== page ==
Midtown Raleigh News

July 8, 2014

St. Matthew School named a Raleigh Historic Landmark

More than a half century after the last students left the building, St. Matthew School joined the list of Raleigh Historic Landmarks last week.

Last week, more than a half century after the last students left the building, St. Matthew School joined the list of Raleigh Historic Landmarks.

The St. Matthew’s School on Louisburg Road is one of five remaining Rosenwald Schools in Wake County. Built in 1922 with funds from the Julius Rosenwald Foundation, the school served black students through the 1940s. It’s now operated as a community center by the St. Matthew Baptist Church next door.

“It’s a landmark in the community,” said Pryce Baldwin, a deacon at the church. “Today it’s sort of a beacon for younger people who don’t have the experience of what it was like in a one-room schoolhouse.”

That the school was built at all – and then preserved for decades after it closed – is a testament to the church community at St. Matthew. The church itself dates to the 1870s, serving a rural, predominantly black community along the dirt road toward Louisburg.

In the 1920s, church members worked with the Rosenwald Foundation to give their kids a shot at a formal education. Rosenwald, a philanthropist and Sears Roebuck founder, chipped in several thousand dollars at 5,300 sites with community members raising the rest. The St. Matthew Church picked a floor plan with large windows to let in natural light – the area didn’t yet have electricity.

“It’s almost a kind of cooperative in that he lended his expertise from that direction and the community lended their expertise,” Baldwin said.

Wake County was home to about 20 of the schools, according to a study by Fisk University. Only five remain, and St. Matthew was nearly among those demolished.

The church bought the building after the school closed in the 1940s, and its students were sent to another black school in Wake Forest. The church divided the structure into apartments, but those fell into disrepair and were abandoned in the 1980s.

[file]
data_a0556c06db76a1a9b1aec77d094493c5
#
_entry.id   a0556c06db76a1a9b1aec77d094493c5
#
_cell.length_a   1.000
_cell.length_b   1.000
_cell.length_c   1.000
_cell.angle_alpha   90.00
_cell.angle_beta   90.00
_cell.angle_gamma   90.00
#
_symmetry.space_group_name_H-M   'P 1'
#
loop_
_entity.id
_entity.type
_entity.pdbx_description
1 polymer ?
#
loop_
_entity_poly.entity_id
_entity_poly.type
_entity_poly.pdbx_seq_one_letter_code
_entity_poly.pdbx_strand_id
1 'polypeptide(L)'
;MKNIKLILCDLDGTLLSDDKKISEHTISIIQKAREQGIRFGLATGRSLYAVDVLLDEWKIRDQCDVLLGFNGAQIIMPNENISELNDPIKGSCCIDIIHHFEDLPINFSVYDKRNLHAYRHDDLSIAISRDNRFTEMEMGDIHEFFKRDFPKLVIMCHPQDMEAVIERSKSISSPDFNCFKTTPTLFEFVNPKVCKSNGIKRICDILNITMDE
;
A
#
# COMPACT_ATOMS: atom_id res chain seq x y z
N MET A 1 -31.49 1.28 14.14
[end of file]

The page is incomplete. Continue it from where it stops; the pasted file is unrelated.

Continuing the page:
Church leaders were ready to burn the dilapidated building down by the early 1990s when they learned of its rich history. “I said, ‘we need to do something – we need to preserve if we can,’” Baldwin said.

The renovation started in 1995 with the goal of returning the building to its original floor plan: one large room separated by a movable partition. Dozens of alumni turned out for the dedication the following year, including Wake County Commissioner (and later, state Senator) Vernon Malone.

Today, it again has a role in children’s education, often hosting a daycare program. The new landmark status granted by the Raleigh City Council brings a tax break for the owners and gives the Raleigh Historic Development Commission the power to review changes to the exterior of the building. It joins 155 other buildings in the city with the designation.

In the same vote, the council also added The Mecca Restaurant on East Martin Street is one of the oldest downtown eateries, welcoming its first customers in 1937. Its building dates to the 1800s.

Now the Raleigh Historic Development Commission is considering adding another building: the Atwater-Perry House at 904 E. Hargett St. It dates to 1898 and was home to the city’s first black mail carrier.

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